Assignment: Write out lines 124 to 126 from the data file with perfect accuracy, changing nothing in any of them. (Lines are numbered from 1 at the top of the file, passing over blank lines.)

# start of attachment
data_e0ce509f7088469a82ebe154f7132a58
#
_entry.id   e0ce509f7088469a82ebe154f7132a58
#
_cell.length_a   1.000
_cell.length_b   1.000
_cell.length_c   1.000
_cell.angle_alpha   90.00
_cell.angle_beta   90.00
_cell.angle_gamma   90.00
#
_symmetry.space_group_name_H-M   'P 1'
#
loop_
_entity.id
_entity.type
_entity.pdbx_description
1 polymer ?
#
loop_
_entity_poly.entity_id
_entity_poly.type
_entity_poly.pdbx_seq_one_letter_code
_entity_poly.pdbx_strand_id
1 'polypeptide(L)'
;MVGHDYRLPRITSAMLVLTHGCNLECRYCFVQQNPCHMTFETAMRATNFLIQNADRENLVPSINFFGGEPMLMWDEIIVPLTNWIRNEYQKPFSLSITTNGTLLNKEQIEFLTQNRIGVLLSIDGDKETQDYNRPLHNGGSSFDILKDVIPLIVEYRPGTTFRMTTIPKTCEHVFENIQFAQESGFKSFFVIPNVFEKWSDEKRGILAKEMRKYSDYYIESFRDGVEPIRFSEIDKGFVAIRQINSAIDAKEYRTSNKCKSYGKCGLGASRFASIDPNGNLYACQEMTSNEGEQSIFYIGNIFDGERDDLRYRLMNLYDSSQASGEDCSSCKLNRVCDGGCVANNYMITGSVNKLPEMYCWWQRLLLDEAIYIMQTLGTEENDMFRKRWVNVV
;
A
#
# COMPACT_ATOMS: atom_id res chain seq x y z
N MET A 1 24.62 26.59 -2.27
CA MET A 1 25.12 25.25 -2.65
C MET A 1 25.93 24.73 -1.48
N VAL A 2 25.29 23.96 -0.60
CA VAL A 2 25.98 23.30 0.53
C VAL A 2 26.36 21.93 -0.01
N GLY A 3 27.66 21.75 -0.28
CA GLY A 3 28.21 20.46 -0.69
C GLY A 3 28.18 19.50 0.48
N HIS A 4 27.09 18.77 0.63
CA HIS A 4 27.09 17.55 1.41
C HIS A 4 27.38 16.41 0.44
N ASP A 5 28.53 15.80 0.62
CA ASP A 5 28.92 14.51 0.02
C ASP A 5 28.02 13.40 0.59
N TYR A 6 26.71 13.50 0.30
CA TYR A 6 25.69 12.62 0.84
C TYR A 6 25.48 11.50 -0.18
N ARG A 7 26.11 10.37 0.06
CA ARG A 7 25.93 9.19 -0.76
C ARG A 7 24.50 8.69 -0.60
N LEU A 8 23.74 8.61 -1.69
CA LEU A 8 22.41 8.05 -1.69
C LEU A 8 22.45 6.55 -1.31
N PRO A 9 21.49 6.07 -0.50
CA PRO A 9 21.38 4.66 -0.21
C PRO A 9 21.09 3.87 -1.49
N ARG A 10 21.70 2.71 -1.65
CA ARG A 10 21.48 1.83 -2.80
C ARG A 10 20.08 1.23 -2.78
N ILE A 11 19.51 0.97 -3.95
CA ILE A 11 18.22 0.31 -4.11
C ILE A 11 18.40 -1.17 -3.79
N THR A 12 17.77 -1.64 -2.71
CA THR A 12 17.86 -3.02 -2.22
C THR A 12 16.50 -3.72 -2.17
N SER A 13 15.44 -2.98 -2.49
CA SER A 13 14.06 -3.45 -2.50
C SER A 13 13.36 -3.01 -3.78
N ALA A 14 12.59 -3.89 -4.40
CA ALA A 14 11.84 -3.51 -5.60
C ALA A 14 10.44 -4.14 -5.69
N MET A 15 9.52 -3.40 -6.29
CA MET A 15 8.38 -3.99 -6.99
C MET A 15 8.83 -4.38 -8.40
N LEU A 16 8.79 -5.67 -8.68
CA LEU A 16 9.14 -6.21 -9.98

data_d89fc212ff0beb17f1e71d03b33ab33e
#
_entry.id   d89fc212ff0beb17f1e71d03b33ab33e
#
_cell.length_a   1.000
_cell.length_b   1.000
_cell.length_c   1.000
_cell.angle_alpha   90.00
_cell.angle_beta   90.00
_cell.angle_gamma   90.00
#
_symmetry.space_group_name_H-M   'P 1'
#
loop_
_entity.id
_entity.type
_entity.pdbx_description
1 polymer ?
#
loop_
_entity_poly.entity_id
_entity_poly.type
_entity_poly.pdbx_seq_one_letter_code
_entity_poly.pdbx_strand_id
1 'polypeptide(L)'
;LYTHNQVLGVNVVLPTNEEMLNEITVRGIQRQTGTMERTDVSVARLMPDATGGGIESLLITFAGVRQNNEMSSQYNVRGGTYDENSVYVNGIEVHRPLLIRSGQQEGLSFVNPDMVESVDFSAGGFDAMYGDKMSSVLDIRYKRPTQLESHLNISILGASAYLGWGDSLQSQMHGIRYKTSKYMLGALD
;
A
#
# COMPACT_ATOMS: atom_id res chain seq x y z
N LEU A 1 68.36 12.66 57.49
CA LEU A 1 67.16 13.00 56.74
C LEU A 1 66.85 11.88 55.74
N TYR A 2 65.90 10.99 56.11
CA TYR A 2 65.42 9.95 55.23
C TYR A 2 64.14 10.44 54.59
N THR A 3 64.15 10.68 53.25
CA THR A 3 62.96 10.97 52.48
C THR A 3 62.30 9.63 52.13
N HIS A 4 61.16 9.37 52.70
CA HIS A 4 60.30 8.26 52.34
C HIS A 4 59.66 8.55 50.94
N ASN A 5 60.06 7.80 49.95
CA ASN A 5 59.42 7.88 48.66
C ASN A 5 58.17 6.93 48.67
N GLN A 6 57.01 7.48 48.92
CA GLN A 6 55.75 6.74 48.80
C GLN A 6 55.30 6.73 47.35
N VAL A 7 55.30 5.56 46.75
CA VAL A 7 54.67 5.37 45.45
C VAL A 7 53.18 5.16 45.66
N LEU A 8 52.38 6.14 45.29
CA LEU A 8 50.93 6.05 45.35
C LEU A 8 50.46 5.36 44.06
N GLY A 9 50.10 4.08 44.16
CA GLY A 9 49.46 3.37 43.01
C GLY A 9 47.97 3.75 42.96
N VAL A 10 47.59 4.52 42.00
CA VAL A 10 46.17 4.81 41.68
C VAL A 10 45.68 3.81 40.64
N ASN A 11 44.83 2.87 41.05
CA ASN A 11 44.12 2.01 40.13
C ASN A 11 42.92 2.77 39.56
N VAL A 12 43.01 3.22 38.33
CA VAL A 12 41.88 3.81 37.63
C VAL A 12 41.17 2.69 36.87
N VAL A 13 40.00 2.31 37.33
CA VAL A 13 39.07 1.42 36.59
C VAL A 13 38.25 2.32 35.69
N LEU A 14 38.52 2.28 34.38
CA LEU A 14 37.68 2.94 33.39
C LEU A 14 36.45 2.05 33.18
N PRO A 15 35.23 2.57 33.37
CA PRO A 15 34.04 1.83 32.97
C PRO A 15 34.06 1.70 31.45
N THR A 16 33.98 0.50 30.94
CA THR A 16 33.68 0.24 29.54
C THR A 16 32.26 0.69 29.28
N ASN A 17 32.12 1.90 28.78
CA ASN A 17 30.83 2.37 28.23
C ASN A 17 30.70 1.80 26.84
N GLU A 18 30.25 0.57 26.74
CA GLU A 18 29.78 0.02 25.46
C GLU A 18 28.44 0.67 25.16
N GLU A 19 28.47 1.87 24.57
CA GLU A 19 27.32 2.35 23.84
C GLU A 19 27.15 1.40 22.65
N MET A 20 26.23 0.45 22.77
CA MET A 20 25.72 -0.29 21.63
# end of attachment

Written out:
CA GLN A 6 55.75 6.74 48.80
C GLN A 6 55.30 6.73 47.35
N VAL A 7 55.30 5.56 46.75